- !policy
  id: backend
  owner: !group security_admin

Running conjur policy load root backend.yml as the admin Conjur user will create the backend policy branch owned by the security_admin group, so that you have to be a member of the security_admin group to make changes to this policy.

I can add more branches to this policy tree by loading dev.yml, ci.yml, and prod.yml policy files. dev.yml:

- !policy
  id: dev
  owner: !group /developers-admin

ci.yml:

- !policy
  id: ci
  owner: !group /operations-admin

prod.yml:

- !policy
  id: prod
  owner: !group /operations-admin

These policy files can be loaded into the backend policy branch using commands of the form conjur policy load backend dev.yml, and loading these policy files creates new branches of the policy tree that are children of the backend policy branch. The owner of the parent backend policy (the security_admin group) will inherit ownership privileges on the child dev policy, and thus will have privilege to create new policy branches under the dev policy as well as to update the dev policy itself.

It is typical to next load policy files that define components that are specific to an application or service. So you may have a policy file for your users microservice that connects to its own database of user information: users-app.yml:

- !policy
  id: users-app
  body:
    - &variables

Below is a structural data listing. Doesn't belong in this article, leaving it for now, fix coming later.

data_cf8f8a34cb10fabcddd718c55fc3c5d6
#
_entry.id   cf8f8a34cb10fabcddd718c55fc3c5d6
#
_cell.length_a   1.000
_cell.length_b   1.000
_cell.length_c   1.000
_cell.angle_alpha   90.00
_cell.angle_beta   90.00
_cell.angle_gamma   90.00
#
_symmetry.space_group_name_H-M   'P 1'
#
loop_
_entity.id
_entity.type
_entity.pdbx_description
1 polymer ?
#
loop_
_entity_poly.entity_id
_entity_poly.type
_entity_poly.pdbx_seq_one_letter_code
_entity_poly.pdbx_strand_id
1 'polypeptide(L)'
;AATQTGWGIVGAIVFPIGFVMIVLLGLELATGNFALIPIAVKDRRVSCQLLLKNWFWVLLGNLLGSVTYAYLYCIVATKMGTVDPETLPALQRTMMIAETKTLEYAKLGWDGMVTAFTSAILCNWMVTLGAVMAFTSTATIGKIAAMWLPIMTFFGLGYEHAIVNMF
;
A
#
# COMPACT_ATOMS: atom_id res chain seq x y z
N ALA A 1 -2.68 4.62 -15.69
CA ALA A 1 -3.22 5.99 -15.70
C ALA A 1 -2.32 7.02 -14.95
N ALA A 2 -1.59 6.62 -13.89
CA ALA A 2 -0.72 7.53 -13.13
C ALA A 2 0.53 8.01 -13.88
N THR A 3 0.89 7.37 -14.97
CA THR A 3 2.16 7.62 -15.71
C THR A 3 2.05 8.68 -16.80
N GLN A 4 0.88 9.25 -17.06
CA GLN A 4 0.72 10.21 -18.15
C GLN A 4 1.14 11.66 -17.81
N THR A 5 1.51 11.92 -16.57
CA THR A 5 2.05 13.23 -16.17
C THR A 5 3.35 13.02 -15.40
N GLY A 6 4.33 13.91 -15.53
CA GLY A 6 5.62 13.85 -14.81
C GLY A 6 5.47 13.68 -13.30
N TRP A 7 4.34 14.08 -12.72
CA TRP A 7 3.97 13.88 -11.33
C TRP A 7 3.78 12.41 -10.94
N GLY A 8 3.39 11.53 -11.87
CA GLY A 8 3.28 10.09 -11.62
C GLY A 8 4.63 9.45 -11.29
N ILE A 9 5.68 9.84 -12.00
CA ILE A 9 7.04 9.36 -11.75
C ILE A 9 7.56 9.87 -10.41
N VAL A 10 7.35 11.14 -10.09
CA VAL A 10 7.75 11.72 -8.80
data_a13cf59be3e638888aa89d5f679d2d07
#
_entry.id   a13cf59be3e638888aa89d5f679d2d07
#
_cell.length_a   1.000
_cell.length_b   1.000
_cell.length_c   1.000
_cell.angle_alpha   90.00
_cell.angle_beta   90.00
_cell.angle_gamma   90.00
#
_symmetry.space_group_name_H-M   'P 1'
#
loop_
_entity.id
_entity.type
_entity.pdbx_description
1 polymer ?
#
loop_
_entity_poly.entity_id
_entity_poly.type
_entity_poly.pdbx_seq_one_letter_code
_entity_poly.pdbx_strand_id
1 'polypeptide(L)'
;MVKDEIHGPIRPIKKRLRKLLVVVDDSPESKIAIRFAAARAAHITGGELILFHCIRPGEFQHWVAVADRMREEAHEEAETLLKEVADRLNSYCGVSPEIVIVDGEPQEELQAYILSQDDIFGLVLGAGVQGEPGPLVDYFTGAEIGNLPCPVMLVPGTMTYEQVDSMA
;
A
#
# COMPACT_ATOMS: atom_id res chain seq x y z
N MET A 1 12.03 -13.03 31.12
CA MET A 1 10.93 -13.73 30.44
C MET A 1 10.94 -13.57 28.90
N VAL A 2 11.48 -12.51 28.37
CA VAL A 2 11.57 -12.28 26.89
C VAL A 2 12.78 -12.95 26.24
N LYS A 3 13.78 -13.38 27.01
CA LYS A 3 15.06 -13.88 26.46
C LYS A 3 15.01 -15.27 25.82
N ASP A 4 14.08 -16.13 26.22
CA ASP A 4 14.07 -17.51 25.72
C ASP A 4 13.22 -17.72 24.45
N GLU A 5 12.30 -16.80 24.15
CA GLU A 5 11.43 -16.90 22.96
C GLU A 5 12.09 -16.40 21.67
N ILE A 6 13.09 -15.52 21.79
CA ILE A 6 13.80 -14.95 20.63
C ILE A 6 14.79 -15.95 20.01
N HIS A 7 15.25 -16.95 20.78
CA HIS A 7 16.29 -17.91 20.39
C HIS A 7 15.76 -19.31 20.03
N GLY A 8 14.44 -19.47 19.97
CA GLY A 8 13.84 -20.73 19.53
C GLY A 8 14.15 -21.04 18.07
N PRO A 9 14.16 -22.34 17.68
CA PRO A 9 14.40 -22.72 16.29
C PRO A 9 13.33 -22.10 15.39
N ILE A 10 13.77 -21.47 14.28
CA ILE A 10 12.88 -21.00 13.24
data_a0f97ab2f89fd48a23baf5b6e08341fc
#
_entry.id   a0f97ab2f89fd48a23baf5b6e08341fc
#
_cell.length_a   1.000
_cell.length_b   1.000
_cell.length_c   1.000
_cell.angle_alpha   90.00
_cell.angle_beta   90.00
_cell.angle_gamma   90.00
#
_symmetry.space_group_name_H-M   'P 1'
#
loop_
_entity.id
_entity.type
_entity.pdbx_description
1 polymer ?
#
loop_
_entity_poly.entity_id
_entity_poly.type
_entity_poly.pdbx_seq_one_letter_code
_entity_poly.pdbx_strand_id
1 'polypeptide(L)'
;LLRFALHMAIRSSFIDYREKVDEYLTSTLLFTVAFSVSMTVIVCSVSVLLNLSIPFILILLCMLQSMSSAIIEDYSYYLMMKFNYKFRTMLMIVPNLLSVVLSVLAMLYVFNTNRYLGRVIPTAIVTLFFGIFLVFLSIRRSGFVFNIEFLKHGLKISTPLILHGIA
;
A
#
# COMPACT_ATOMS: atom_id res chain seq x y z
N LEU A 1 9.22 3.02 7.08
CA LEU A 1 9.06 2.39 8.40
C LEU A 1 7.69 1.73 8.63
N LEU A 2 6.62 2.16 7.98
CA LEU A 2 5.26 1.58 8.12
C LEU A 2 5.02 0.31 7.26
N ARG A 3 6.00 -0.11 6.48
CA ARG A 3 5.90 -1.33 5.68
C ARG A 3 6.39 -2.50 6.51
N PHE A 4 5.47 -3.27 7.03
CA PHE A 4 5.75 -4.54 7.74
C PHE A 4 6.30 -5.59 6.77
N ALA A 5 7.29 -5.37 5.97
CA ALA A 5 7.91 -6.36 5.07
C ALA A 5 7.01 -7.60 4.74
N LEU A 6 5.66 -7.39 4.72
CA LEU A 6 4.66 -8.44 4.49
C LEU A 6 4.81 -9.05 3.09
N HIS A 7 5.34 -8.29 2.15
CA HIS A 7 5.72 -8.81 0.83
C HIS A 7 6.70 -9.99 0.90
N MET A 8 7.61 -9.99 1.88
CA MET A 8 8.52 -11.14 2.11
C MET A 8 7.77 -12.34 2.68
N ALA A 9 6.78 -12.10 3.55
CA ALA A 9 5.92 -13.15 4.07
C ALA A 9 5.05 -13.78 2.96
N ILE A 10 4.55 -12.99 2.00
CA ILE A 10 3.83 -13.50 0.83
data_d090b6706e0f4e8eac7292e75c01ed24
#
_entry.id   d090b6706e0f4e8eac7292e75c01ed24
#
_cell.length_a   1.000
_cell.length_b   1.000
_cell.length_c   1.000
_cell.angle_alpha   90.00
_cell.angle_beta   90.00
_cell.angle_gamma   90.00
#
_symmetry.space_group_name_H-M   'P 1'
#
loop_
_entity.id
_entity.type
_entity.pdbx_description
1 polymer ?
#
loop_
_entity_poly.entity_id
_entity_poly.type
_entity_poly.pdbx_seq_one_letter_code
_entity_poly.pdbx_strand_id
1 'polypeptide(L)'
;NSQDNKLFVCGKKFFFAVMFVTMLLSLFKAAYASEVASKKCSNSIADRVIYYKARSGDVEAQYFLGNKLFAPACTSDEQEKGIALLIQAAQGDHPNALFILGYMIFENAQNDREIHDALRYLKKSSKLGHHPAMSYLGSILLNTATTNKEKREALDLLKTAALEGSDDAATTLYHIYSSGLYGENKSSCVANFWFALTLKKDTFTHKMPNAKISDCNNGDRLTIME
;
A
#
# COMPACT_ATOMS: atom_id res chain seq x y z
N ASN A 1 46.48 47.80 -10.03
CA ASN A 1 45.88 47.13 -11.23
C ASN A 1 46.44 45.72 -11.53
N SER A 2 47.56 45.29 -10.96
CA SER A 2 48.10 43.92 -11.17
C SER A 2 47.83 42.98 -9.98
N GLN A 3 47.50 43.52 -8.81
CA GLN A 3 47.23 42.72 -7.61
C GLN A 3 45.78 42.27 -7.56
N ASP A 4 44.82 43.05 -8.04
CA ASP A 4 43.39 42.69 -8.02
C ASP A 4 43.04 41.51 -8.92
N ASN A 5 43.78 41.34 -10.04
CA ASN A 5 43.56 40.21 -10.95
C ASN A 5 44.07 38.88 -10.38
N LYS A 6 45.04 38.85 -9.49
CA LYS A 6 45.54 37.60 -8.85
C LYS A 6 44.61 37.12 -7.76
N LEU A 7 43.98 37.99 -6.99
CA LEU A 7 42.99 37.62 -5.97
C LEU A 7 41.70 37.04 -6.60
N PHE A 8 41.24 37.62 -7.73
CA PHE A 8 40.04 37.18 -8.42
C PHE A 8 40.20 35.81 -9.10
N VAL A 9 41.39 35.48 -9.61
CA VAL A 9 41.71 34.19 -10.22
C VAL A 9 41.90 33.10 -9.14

- !variable db-username
      - !variable db-password

    - !group secrets-users

    # secrets-users can read and execute
    - !permit
      resource: *variables
      privileges: [ read, execute ]
      role: !group secrets-users

You can load the users.yml policy file into all three backend policy branches, so that each environment will have its own database credentials:

conjur policy load backend/dev users-app.yml
conjur policy load backend/ci users-app.yml
conjur policy load backend/prod users-app.yml

Loading these three commands creates a users-app branch in each of the backend policy branches.

Building your Conjur policy tree continues from there, as you add policy branches for all of the services and applications that make up your organization.

Adding Entitlements

Once we have built out our Conjur policy tree, we have defined the structure of our organization and its secrets but we have still not granted anyone access to secrets. Continuing the tree metaphor, adding these entitlements is in effect creating a pathway from the soil to the branches of the tree. In this section, we will talk more about how to do this in practice.

In the users-app.yml example above, you may want to grant your developer users membership to the backend/dev/users-app/secrets-users group so that they can access the secret values in the applications they are developing. You can do this by updating entitlements.yml to include:

- !grant
  role: !group backend/dev/users-app/secrets-users
  member: !group developers

and having the admin user run conjur policy load root entitlements.yml.

For the ci and prod users-app services, the servers running the application should have host identities in Conjur policy. There are different ways to accomplish this, but one possibility is to update the users-app.yml file to include a Host Factory:

- !policy
  id: users-app
  body:
    - &variables
      - !variable db-username
      - !variable db-password

    - !group secrets-users

    - !layer apps-layer

    - !host-factory
      id: apps
      layers: [ !layer apps-layer ]

    # secrets-users can read and execute